While winter gives your trees some rest time from the drought-like conditions and heat that trees have to tolerate in the summer. It is also a time of stress on trees that are now exposed to heavy snow, ice on the leaves and branches, and highly cold temps. With these kinds of conditions, there are a few things that you can do to have healthy trees in the winter season.
Remove dead foliage and overgrowth on your trees to stop these areas from getting too heavy from the ice and snow. By having your trees pruned by a professional tree specialist, your trees are lean and can withstand the harsh, cold weather.
Winter is for Pruning
Winter (late fall works too) is the best time to prune your trees. They are better to adjust to the stress that comes from pruning when the weather is less demanding than in the summer. It is particularly important to remove limbs that expand over your driveway, sidewalk, or house.
Put some mulch around the bottom of your trees before the snow falls. This delivers much-needed insulation while also safeguarding the base of the tree. Also, it helps retain moisture by lessening the amount that evaporates from the root area of the tree.
Hydrating your trees before winter is imperative, particularly in dry areas where the last good rainfall might have been months ago. Even though trees are in the dormant stage of growth in the wintertime, they still must be very hydrated before winter hits.
Having a tree contractor fertilize your trees before winter gives them with the nutrients they require to make it through the cold winter months. These things should help make sure you have the resources needed to not only endure the winter but also to flourish when spring arrives.
While it may appear counterproductive, watering your trees one to two days before a deep freeze hit is one of the best ways to shield the root system. With cold weather comes higher winds and these winds can make the tree dry out faster than you think. Also, having enough moisture can help sustain a higher temperature in the soil surrounding the roots when the temps go very low.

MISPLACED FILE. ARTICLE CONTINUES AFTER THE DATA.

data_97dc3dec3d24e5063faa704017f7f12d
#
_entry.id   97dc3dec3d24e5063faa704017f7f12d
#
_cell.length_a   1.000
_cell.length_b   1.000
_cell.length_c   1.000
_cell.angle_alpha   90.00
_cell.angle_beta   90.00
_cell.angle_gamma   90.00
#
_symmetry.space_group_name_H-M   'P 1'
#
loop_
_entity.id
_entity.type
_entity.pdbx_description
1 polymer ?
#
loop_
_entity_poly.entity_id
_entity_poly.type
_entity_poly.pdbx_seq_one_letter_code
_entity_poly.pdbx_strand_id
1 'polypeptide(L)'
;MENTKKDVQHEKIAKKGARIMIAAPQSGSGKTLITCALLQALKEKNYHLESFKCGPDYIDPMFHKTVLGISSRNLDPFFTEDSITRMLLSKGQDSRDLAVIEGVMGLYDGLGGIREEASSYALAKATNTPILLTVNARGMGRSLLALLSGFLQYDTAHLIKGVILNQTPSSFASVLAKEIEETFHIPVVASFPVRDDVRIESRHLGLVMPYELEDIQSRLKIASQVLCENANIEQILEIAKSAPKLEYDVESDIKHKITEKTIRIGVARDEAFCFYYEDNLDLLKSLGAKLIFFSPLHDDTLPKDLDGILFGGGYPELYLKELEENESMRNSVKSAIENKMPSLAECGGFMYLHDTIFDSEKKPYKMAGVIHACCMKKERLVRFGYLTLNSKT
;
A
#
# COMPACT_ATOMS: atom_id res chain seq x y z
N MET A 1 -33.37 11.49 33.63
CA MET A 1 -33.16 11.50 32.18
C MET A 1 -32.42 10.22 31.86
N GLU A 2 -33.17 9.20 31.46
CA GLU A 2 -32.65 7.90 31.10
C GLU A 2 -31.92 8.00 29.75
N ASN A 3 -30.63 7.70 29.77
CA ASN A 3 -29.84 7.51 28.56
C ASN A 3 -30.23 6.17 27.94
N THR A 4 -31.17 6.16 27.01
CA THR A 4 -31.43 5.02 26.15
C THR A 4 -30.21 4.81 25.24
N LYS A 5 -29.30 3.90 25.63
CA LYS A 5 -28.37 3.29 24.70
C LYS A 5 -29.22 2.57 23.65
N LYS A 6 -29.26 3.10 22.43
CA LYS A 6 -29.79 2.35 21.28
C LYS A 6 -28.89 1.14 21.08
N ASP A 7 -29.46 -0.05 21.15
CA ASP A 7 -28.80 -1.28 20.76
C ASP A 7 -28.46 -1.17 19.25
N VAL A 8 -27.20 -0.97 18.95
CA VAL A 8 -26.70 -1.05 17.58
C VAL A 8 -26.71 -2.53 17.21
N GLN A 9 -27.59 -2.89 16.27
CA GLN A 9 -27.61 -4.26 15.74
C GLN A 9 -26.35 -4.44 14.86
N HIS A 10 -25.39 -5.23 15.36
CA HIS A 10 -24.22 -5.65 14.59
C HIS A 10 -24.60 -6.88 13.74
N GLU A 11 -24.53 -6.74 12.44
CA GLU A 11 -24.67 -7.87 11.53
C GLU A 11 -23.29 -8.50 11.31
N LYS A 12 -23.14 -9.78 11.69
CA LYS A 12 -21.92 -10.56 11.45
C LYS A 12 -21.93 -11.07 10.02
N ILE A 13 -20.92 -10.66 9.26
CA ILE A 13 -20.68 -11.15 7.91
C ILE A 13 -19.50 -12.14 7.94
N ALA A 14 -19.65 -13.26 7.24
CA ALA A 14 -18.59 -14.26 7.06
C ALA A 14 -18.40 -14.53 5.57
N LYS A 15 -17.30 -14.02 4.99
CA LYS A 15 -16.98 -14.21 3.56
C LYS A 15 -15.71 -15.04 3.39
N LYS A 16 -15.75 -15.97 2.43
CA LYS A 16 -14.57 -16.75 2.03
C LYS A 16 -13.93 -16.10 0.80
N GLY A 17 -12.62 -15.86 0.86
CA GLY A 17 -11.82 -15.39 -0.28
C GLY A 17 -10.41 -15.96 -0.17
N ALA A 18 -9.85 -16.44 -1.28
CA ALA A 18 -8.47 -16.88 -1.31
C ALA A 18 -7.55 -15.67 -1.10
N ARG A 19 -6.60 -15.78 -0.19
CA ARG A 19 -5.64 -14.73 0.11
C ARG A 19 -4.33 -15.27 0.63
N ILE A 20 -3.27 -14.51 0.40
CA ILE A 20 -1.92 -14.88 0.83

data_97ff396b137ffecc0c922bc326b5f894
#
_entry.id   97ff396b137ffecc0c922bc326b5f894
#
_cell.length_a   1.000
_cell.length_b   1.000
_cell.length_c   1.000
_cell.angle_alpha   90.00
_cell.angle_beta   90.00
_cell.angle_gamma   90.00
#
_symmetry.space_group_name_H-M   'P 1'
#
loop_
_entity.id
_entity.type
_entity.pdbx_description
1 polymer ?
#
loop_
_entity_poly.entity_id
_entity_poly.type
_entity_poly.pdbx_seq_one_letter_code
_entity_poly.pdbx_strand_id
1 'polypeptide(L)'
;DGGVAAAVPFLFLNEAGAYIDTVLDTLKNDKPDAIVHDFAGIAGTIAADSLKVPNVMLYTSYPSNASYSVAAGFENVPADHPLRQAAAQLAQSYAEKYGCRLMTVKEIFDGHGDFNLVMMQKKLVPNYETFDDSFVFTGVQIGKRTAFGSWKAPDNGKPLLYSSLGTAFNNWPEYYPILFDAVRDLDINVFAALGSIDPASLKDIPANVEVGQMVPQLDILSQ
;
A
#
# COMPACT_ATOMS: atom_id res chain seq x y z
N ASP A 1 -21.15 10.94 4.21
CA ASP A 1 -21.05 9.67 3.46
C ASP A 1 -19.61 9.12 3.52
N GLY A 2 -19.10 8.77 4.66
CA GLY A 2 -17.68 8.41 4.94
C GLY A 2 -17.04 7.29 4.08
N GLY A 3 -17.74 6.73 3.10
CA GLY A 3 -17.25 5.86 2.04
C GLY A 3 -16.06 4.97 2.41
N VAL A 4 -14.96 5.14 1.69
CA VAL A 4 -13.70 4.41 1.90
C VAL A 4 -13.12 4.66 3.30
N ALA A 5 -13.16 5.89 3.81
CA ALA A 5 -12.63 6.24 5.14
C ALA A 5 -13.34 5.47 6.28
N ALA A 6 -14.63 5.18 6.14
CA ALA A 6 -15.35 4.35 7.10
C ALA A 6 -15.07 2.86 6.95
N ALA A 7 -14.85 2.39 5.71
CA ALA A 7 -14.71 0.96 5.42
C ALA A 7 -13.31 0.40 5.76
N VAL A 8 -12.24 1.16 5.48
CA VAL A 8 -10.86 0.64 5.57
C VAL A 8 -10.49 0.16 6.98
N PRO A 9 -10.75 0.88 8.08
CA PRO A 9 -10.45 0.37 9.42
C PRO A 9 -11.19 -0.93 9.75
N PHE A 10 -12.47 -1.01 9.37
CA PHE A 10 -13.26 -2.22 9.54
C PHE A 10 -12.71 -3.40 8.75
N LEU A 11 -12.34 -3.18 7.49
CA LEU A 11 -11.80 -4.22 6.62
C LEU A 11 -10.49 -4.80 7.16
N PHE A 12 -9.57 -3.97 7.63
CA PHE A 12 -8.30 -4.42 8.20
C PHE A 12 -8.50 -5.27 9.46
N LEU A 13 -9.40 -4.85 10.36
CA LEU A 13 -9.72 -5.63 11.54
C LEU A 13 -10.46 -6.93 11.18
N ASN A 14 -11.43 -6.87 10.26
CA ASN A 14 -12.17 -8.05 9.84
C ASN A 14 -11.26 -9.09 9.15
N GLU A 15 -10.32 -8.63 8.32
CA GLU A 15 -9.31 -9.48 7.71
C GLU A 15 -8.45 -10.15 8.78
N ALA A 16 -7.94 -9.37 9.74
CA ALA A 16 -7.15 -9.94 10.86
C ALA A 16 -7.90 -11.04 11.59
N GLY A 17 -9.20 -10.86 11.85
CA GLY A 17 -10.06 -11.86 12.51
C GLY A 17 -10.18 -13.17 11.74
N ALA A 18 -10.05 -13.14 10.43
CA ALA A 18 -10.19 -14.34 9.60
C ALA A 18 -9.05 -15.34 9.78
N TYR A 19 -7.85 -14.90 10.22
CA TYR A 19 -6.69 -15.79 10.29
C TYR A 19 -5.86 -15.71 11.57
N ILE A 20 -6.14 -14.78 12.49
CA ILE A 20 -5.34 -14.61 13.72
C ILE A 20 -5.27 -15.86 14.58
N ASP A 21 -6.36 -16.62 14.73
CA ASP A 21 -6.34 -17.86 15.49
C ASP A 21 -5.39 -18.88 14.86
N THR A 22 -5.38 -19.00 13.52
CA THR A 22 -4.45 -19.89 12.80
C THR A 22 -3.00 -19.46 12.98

If you have ever looked at a tree and wonder how snow can damage trees, here’s the truth: excess snow can destroy trees by splitting and breaking them, causing them to uproot or fall.
Most arborists will tell you that snow is both a friend and foe of trees. Snow creates plenty of damage. However, in many instances, it also safeguards plants and their roots from high fluctuations in temperature that could destroy or kill them.
If trees will be harmed in one of these ways is contingent on numerous factors. For example, coniferous evergreens can handle more snow weight than broadleaf evergreens. The glitter of snow brings a unique beauty to the chilly winter temps of York. The same snow that brings elegance to winter can also be possibly lethal to your trees by putting more strain on their branches.
What to Do About the Snow on Your Trees
Because of this added strain, it is smart to remove the heavy snow that collects on your trees before it freezes and deforms or breaks the limbs. To do so, gently raise the branches upward with a sturdy pole or broom, shaking the snow off. If the snow has already frozen on the branches, you should wait until the temperature goes above freezing. If you attempt to remove frozen snow from your trees can do more harm than good.
Trees with horizontal branching are less susceptible to snow damage. Most conifers, like pine, spruce, juniper, and yew, have flexible limbs and are tailored to shedding snow before it gets so heavy that it snaps branches.
However, multi-stem trees and those with slim upright branching can get genuinely hurt when weighty accumulations pull limbs apart. Sometimes, tying the stems of such trees together can diminish winter damage. But prevention is a more suitable approach. Accurately prune and maintain your trees so that they grow strong limbs that withstand winter injury.
Once the snow has melted, inspect the damage. If over half of a tree’s branches are destroyed, the tree is very unlikely to recover and should be cut down. The more big limbs are broken, the less likely the tree is to recover. Contact Syracuse Tree Care to discuss pruning or removal of damaged trees on your property.